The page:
Ethiopia, located at the Horn of Africa, is home to over 100 million inhabitants and is in dire need of human rights reform. Prolonged states of emergency, detention centers and undemocratic laws are leading to notable atrocities within the nation. The government, however, seems to be paying attention to this need and is making progress on certain fronts. As atrocities continue, international organizations are becoming more vocal regarding these issues. The following are 10 important facts about human rights in Ethiopia.
10 Facts About Human Rights in Ethiopia
- Ethiopia does not have an open political space. The ruling coalition in Ethiopia controls all federal and parliamentary seats. Nongovernmental organizations, independent media and political parties are hard to come by and are being increasingly cracked down by the government.
- Violence and unrest have recently characterized the nation. Following mass protests among Ethiopia’s largest ethnic group, the Oromo, the government imposed a state of emergency in October 2016 which continued until August 2017. State crackdown ensued, including a militarized response to anti-government protests, mass detention and restrictions on freedom of expression. Another state of emergency was announced in February 2018 and continued for four months.
- So-called “rehabilitation camps” are committing abuses. During the state of emergency, over 20,000 Ethiopian citizens have were detained following political unrest in the Oromia and Amhara regions. Lack of medical assistance, restriction on family visits, torture methods and other inhuman practices are a staple of these centers.
- Violence against women is a grave concern. Female genital mutilation, which is condemned by the United Nations, is still popular. The national prevalence of the practice, which leads to infection, scarring and sometimes death, is around 65 percent. However, changing attitudes regarding the practice has driven down its popularity. The practice was nearly uniform just a decade ago.
- Children are facing unique dangers. Forced labor, notably domestic work and textile cutting, is particularly persistent among young people. Children are vulnerable to this practice as the state does not mandate education to a certain age. In 2016, however, the government took steps to reduce child labor, putting legislation in place that prohibits employment agencies from hiring those under the age of adulthood. In addition, the Ministry of Labor and Social Affairs was granted the ability to revoke licenses of agencies that disobey the regulation.
- The Ethiopian state is not proactive in mitigating abuses. The government has not yet allowed the United Nations’ Working Group on Arbitrary Detention to investigate human rights violations despite appeals from 2005, 2007, 2009, 2011 and 2015. The Charities and Societies Proclamation, adopted in 2009, severely confines the effectiveness of human rights organizations. The law forces organizations to register in one of three categories: Ethiopian Charities or Societies, Ethiopian Resident Charities or Societies or Foreign Charities, as well as limits their administrative work to 30 percent of their budget.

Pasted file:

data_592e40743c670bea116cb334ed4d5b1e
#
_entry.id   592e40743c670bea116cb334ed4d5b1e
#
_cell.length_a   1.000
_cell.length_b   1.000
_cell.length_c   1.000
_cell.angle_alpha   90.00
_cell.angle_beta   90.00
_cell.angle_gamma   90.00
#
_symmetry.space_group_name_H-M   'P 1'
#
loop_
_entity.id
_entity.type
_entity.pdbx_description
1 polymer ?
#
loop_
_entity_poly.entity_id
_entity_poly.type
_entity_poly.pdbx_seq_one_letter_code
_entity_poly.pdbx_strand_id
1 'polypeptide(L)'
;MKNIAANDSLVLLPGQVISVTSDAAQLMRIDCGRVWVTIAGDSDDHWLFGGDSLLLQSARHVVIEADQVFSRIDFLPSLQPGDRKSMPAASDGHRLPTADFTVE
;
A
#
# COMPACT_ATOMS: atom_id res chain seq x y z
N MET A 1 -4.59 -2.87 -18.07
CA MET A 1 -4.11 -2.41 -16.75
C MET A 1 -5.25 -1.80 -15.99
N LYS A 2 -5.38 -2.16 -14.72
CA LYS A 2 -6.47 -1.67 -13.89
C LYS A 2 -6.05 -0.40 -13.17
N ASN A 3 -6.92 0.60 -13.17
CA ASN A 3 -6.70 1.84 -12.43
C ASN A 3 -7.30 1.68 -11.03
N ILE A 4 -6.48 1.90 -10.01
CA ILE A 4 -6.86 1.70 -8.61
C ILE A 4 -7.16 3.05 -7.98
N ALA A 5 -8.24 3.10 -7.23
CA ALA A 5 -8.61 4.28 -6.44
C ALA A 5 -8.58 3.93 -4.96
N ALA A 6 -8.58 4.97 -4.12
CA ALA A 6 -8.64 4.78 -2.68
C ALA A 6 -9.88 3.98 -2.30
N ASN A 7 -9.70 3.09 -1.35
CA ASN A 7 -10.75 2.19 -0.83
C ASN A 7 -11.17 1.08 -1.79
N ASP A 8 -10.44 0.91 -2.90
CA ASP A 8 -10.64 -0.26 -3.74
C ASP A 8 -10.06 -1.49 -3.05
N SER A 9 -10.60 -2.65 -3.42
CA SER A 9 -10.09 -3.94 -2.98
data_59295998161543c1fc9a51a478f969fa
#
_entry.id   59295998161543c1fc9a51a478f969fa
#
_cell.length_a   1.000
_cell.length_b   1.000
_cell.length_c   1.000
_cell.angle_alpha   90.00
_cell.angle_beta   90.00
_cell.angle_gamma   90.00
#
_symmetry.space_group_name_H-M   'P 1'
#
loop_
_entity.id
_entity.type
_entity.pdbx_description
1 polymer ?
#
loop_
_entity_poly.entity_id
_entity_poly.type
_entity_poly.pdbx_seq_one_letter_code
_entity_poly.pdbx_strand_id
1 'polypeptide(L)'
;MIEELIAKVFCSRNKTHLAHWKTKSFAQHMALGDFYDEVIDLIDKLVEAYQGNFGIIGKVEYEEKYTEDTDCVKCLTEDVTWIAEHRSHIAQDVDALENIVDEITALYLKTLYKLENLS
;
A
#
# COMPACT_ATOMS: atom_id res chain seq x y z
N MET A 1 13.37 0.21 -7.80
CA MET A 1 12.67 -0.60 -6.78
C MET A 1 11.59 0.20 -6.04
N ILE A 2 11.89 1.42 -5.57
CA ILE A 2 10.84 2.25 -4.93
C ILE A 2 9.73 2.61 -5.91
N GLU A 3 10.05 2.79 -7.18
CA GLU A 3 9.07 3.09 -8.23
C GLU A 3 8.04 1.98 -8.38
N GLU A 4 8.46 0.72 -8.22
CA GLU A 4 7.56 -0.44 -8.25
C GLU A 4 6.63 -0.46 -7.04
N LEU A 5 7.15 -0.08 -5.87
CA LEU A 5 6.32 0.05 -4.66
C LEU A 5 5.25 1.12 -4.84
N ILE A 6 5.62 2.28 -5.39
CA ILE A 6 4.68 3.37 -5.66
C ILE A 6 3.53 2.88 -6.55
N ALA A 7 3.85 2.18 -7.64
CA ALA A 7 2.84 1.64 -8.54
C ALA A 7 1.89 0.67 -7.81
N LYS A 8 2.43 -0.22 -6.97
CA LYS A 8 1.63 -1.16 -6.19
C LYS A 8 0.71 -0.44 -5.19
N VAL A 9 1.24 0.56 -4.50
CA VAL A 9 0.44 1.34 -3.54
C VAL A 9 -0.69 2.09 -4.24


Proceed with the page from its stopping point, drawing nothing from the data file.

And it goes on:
- The independent media in Ethiopia is being threatened. Journalists are facing a repressive environment in Ethiopia. In April 2017, two of the country’s main television stations, Ethiopian Satellite Television and the Oromia Media Network, were charged under Ethiopia’s repressive anti-terrorism law. In addition, the government has followed the path of other repressive nations, such as Iran, and has gone on to restrict social media in the country.
- Somali and Oromia Region’s Liyu police has been committing serious human rights violations. Formed following an attack by the Ogaden National Liberation Front rebel group, the police force has been accused of executions, rape and forced displacement. In fact, Amnesty International has urged the Ethiopian government to disband the unit.
- Ethiopia has a long history of an open-door asylum policy for refugees. Ethiopia’s policies toward refugees allow humanitarian protection for hundreds of thousands of sufferers. In September 2017, the nation hosted 883,546 refugees who were held in nearly 30 camps. The nation is also a participant of the Comprehensive Refugee Response Framework, which calls for increased support for asylum seekers and promotes inclusion.
- Ethiopia is a member of the United Nations Security Council and the United Nations Human Rights Council. Although international organizations have raised concerns about the situation surrounding human rights in the country for years, Ethiopia was elected to the Human Rights Council by the U.N. General Assembly in 2012. The Human Rights Council is tasked with investigating and addressing human rights abuses.
Human rights violations are a major concern which the international community should pay special attention to. In Ethiopia, danger, discrimination and violence are leading to tragedies across the nation. However, the government is a member of the United Nations Human Rights Council and has made headway in becoming a more welcoming nation for refugees. Still, international and domestic state actors must work together to make much-needed reforms regarding human rights in Ethiopia.
– Isabel Bysiewicz